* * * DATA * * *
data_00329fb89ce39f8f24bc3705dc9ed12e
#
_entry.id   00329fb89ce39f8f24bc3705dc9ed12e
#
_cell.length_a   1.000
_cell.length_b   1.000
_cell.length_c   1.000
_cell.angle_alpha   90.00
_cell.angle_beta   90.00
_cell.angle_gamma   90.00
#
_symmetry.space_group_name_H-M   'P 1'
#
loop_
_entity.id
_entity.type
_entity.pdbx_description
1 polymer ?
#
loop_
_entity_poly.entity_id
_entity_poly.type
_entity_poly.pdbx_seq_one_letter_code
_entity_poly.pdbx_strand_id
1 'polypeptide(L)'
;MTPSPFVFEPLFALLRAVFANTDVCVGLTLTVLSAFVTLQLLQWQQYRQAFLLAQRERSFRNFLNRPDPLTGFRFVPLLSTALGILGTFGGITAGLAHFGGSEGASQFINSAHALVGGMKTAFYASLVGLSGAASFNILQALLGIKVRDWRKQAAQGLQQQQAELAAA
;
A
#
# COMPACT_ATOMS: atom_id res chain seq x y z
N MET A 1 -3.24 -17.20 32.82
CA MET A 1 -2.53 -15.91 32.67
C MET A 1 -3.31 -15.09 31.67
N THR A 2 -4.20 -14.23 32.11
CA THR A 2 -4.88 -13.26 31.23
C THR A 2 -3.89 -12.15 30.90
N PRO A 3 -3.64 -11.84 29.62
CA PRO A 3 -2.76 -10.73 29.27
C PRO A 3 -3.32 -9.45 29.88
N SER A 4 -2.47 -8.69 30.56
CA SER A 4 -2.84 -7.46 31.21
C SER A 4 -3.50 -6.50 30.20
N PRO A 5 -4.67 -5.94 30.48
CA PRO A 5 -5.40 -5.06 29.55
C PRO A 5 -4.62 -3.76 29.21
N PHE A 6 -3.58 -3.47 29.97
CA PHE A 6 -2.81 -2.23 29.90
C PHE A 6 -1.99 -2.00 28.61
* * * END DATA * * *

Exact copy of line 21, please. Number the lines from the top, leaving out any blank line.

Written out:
_entity_poly.entity_id